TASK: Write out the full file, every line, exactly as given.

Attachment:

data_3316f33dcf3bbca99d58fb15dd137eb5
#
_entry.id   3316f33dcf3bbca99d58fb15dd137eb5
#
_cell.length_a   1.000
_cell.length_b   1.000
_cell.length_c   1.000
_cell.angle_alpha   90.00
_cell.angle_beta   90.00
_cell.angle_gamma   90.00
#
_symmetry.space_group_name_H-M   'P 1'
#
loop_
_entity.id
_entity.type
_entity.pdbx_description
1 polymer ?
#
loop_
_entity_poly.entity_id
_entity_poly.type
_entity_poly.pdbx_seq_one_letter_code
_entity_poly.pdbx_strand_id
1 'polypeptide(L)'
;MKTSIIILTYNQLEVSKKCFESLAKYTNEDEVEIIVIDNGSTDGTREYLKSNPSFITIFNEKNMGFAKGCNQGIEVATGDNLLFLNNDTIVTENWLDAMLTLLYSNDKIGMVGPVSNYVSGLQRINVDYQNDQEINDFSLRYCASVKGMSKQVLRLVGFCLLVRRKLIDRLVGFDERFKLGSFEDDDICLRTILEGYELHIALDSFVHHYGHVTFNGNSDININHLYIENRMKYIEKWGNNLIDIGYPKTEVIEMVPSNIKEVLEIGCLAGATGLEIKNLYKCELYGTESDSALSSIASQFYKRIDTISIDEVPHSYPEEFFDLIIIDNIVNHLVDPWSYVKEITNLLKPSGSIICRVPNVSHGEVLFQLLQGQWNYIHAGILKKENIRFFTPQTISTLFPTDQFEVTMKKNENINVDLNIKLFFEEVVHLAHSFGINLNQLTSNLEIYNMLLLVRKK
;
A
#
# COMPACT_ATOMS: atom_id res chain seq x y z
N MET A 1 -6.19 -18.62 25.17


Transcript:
data_3316f33dcf3bbca99d58fb15dd137eb5
#
_entry.id   3316f33dcf3bbca99d58fb15dd137eb5
#
_cell.length_a   1.000
_cell.length_b   1.000
_cell.length_c   1.000
_cell.angle_alpha   90.00
_cell.angle_beta   90.00
_cell.angle_gamma   90.00
#
_symmetry.space_group_name_H-M   'P 1'
#
loop_
_entity.id
_entity.type
_entity.pdbx_description
1 polymer ?
#
loop_
_entity_poly.entity_id
_entity_poly.type
_entity_poly.pdbx_seq_one_letter_code
_entity_poly.pdbx_strand_id
1 'polypeptide(L)'
;MKTSIIILTYNQLEVSKKCFESLAKYTNEDEVEIIVIDNGSTDGTREYLKSNPSFITIFNEKNMGFAKGCNQGIEVATGDNLLFLNNDTIVTENWLDAMLTLLYSNDKIGMVGPVSNYVSGLQRINVDYQNDQEINDFSLRYCASVKGMSKQVLRLVGFCLLVRRKLIDRLVGFDERFKLGSFEDDDICLRTILEGYELHIALDSFVHHYGHVTFNGNSDININHLYIENRMKYIEKWGNNLIDIGYPKTEVIEMVPSNIKEVLEIGCLAGATGLEIKNLYKCELYGTESDSALSSIASQFYKRIDTISIDEVPHSYPEEFFDLIIIDNIVNHLVDPWSYVKEITNLLKPSGSIICRVPNVSHGEVLFQLLQGQWNYIHAGILKKENIRFFTPQTISTLFPTDQFEVTMKKNENINVDLNIKLFFEEVVHLAHSFGINLNQLTSNLEIYNMLLLVRKK
;
A
#
# COMPACT_ATOMS: atom_id res chain seq x y z
N MET A 1 -6.19 -18.62 25.17